Experiment with tuning (coarse tuning and fine tuning if your e-kit supports both types), panning, tone controls, filters, envelopes, and anything else your kit’s brain presents. If your e-kit’s brain offers audio effects, learn to hear the differences between reverb, echo, chorus, and all the rest. Try adjusting each of the various internal controls within an effect, such as pre-delay, damping, or diffusion.

 

8. Yes, You’re Special

Depending on the e-kit you choose, you may have some special features designed to make your playing experience more fun and creative. Perhaps you’ve got the ability to blend two or more sounds together, and to adjust the relative balance and response of each sound. Using this special feature, you should, depending on your playing volume, be able to turn your ride cymbal into a crash cymbal. Another creative application would be to have two totally independent snare drums, depending on your stroke velocity. Playing softer gives you a nice tight jazz-style snare, complete with dynamic control. Playing near the top of the dynamic range switches the instrument to a popcorn snare that sits perfectly naturally in urban styles.

Many kits have an “alternate sounds” feature. When it’s on, each subsequent strike will change the sound from one to another in a round-robin style. Getting to know this feature well could pay big dividends when it’s time to add that special touch to a tune. For example, alternating between differently tuned tom sounds could result in a 5-piece kit playing like a 10-piece.

At first thought, you might believe you’re never going to use these special features and you don’t need them. But if you don’t know they are there and you don’t know how to use them, you’ll create a self-fulfilling prophecy that limits your flexibility. If you want to be the boss, you have to know every aspect of the business!

 

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Alesis Strike Pro Kit | Photo Courtesy of Alesis

9. Make The Right Connections

Today’s better e-kits communicate with other devices via MIDI or through USB. By using these connections, you might be able to load new sounds into the kit’s brain and/or have your kit play sounds from your tablet or computer. Take a few minutes to understand how to set up these communication protocols so that you’re ready to go whenever you need them.

Sending control signals out from your e-kit is only half of the communication your machine offers. If your e-kit’s brain has an audio input (for playing along with MP3 tracks, for example) you can use this connection to feed the audio from your tablet or computer back into your brain to blend internal sounds with external sounds. Using this technique, you won’t need to bother with an additional mixer. With the super flexibility and high-quality sounds available in today’s software, you’ll never go out of style. Again, the key here is to experiment with how best to make these connections and how to adjust all the parameters so that your playing will be absolutely comfortable.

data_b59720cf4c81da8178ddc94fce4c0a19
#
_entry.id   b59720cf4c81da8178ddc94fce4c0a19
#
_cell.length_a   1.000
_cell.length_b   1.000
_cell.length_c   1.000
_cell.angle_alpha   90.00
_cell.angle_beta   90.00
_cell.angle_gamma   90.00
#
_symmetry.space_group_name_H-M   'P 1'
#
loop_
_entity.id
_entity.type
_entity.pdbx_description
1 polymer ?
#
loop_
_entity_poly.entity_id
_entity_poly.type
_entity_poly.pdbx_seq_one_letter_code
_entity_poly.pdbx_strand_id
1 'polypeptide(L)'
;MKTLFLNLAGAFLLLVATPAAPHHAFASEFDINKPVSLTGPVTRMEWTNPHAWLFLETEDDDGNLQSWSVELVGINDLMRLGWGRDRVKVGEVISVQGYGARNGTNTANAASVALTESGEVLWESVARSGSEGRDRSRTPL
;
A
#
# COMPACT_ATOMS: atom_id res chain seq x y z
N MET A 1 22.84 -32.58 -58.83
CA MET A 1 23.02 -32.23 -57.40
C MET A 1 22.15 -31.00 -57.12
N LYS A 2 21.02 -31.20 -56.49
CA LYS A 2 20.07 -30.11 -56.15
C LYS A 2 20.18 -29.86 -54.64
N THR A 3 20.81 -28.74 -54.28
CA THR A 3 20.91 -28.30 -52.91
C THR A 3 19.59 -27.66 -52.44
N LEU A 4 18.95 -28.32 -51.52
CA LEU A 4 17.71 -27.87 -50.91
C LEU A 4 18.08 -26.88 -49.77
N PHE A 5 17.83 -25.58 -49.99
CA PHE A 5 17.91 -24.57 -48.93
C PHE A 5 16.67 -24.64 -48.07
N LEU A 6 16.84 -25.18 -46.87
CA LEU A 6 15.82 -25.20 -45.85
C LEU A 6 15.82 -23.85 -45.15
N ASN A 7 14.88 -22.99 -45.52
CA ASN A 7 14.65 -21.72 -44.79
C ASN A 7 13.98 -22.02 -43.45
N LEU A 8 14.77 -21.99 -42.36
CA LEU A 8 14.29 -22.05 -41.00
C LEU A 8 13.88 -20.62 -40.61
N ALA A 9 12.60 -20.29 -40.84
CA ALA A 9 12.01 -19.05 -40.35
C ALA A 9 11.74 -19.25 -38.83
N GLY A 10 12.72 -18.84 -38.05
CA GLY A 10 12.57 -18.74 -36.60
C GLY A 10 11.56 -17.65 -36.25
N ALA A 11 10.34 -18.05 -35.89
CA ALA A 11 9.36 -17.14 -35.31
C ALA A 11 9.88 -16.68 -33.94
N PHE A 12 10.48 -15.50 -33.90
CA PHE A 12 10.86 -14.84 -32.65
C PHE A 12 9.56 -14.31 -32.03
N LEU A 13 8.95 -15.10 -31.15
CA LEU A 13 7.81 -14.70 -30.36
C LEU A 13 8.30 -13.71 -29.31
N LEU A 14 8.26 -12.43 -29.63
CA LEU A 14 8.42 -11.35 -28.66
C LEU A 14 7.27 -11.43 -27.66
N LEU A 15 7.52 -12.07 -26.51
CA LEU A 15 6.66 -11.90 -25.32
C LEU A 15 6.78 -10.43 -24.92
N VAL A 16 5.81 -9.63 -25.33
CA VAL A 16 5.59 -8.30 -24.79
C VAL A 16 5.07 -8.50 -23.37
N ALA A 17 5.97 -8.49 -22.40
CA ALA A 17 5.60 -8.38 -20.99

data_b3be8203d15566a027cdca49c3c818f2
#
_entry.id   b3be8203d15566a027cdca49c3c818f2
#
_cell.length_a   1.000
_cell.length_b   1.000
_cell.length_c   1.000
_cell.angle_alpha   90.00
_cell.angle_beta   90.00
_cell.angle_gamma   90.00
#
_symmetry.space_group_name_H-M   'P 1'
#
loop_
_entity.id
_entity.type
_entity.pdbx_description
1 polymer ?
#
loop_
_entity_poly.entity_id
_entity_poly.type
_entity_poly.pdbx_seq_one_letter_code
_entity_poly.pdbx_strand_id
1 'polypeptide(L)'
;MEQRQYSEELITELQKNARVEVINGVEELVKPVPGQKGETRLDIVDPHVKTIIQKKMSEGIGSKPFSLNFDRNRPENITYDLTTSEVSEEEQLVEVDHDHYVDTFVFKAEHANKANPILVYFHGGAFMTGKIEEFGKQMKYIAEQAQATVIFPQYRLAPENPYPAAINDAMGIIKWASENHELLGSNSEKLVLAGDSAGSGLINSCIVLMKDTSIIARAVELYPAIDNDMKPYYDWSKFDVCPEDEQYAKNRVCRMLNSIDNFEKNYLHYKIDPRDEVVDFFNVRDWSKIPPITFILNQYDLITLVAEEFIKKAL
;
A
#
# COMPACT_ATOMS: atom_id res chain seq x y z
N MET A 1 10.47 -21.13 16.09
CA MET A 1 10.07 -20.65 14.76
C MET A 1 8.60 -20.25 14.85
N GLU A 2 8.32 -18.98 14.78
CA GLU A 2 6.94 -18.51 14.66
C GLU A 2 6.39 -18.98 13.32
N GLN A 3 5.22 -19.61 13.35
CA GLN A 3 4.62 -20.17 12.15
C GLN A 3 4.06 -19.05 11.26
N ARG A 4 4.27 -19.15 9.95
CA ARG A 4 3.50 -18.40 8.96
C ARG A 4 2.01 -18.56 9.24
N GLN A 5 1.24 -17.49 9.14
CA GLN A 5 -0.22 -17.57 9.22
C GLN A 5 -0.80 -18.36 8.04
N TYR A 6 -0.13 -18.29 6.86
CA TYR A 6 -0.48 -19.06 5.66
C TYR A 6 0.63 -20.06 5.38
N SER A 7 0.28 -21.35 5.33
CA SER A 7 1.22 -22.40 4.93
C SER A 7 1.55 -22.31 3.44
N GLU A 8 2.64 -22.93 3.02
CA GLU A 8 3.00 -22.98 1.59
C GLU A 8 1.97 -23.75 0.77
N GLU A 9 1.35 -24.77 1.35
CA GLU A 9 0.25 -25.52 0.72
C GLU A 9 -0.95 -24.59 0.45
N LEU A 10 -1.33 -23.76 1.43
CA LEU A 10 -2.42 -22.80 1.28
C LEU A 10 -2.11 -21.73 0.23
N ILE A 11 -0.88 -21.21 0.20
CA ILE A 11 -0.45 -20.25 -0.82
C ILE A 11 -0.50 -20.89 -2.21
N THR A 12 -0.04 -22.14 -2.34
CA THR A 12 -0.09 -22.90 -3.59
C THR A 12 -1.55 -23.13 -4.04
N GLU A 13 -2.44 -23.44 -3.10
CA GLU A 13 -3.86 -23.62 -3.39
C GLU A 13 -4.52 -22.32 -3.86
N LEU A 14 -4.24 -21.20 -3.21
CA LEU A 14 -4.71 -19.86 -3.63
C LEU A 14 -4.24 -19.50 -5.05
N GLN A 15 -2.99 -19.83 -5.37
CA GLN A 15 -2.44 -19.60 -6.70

10. It’s So Obvious

No matter how fast and deep you get inside your new kit, don’t throw away your manual. You’ll likely need to refer back to it many times. In fact, it’s not a bad idea to review it from time to time. You might just find a feature or two you’ve forgotten about. If you can track down a PDF version online, download it and keep it on your computer’s desktop. The PDF lets you perform a word search to quickly address any issue you may have.

Just as you continuously learn about the art and craft of drumming, you should continue learning about the art and craft of electronic music. There are great online and print magazines (like this one!) that focus on the electronic music and electronic drumming community. Much of the information presented can be directly applicable to you and your e-kit. This is especially true if you connect your e-kit to an external device (hardware or software) for live performing or recording.

Join user groups on Facebook that deal with electronic drums and electronic music in general. You might even find a user group on your e-kit manufacturer’s website. You’re bound to find information that will help you, and you can ask other users about anything that’s stumping you. My experience is that the folks who visit these groups are very knowledgeable and helpful for both newbies and veterans.